“A moderate to weak El Nino is [predicted],” said Bill Patzert, climatologist at Jet Propulsion Laboratory. El Nino is the warming of the ocean which is generally accompanied by heavier than normal rains. For many in Southern California, the term El Nino conjures up memories of the 1980s floods when the L.A. River overflowed and houses slid down hillsides. “But all El Nino’s are not created equal. We had a similar weak-to-moderate El Nino in the winter of 2006-2007 and that was the driest winter in 130 years,” Patzert said.
Patzert added that a weak or moderate rain system will affect the burned area. “Some of the forest that burned in Angeles National Forest was 60 years old some even 100 years old. The fire was hot
and slow and it created a lot of ash, soot and debris. Eventually that debris is going to make its way down the hillside,” he said.
Glendale city and L.A. county public works departments are not taking this light rain for granted. They are still continuing their debris basin watch and placing K-rails where needed.
“We had no report of any significant issues. The catch basins worked and the flood channels worked,” reported Gary Bozé, spokesman for county public works, of the wet weather. “That’s good news but we continue to monitor the area,”
Volunteers are needed to fill sandbags at Two Strike Park beginning at 8 a.m. on Saturday.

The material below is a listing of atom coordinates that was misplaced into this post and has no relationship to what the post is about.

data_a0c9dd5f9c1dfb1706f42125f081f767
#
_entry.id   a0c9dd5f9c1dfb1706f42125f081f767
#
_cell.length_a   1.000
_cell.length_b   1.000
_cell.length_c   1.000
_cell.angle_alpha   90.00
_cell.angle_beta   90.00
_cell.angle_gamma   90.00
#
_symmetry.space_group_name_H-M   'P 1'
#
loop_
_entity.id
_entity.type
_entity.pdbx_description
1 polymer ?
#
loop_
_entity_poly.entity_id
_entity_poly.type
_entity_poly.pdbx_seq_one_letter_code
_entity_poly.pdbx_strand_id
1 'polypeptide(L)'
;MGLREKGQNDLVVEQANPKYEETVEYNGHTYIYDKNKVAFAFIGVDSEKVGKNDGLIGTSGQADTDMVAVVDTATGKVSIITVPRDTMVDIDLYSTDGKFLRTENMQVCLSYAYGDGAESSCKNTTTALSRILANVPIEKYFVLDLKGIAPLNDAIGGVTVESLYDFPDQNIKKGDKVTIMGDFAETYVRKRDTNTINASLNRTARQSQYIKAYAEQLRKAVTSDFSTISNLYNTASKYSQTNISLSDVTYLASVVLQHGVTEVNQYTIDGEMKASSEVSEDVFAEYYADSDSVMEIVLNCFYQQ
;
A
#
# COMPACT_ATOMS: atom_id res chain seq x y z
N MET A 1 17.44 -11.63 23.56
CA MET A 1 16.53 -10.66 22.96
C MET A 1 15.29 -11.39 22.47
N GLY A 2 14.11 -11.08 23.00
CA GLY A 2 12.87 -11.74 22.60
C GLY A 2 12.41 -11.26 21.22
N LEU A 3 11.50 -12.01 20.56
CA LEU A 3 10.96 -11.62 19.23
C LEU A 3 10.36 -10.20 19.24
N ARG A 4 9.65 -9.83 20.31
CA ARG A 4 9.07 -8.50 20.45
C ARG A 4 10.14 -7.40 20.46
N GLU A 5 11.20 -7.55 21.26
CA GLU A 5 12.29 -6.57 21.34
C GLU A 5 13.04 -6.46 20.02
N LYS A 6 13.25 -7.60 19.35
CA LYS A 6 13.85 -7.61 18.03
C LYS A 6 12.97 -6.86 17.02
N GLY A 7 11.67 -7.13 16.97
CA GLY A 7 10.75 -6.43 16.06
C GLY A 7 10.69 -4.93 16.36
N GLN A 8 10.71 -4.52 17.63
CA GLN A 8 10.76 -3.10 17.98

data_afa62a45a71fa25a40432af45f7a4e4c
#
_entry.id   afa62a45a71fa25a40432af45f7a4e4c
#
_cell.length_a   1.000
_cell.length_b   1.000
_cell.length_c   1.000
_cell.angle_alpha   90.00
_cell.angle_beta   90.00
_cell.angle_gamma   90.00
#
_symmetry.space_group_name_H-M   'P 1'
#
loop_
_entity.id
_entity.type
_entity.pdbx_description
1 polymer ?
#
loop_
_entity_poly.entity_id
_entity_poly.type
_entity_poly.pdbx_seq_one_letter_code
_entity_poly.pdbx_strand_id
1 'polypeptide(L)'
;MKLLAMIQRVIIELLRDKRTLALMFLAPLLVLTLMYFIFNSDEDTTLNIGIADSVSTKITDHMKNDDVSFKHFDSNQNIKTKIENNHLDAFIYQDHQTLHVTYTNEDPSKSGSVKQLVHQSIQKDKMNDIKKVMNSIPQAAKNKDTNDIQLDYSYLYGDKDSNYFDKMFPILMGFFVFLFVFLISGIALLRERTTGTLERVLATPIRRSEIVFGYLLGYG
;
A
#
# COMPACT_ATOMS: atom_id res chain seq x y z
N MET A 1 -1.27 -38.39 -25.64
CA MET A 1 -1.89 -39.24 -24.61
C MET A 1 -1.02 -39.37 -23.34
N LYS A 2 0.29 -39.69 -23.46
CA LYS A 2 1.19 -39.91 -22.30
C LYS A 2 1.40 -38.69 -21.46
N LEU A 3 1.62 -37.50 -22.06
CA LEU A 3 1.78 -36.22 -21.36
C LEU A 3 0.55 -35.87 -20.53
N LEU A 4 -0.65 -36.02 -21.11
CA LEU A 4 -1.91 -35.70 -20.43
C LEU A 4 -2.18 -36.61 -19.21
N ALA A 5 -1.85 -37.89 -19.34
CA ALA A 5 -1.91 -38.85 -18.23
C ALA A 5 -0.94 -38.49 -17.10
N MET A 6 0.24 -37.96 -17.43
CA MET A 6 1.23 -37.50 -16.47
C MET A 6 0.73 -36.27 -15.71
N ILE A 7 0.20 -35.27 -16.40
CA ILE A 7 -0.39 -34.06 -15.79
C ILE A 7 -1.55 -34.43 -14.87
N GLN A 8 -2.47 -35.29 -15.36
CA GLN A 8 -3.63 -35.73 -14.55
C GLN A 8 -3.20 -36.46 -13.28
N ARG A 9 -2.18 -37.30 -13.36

The city of Glendale Parks and Recreation is asking volunteers to assist with filling sandbags. The event will be held at Dunsmore Park in the lower parking lot from 9 a.m. to noon on Oct. 24. For information, contact Iris Hidalgo, (818) 548-2782 or Jeff Weinstein at (818) 550-4478.
Volunteers should wear sturdy closed toe shoes and bring gloves. Some shovels will be provided.
Empty sandbags are available at local L.A. County Fire Departments. Sand or dirt is available at Two Strike Park. Filled sandbags can be found at Dunsmore Park.
Sandbags are available to purchase at: Bonners Rental Center for $1.50 each plus tax and delivery is available for $25 for up to 400 bags. Bonners Rental Center, (818) 951-9117, 6935 Foothill Blvd. in Tujunga.
At Glendale Builders Supply, if the customer mentions Crescenta Valley Weekly, they will receive a 10% discount. CV Weekly readers pay 36 cents for empty bags, $1.50 per filled sandbag. Free delivery.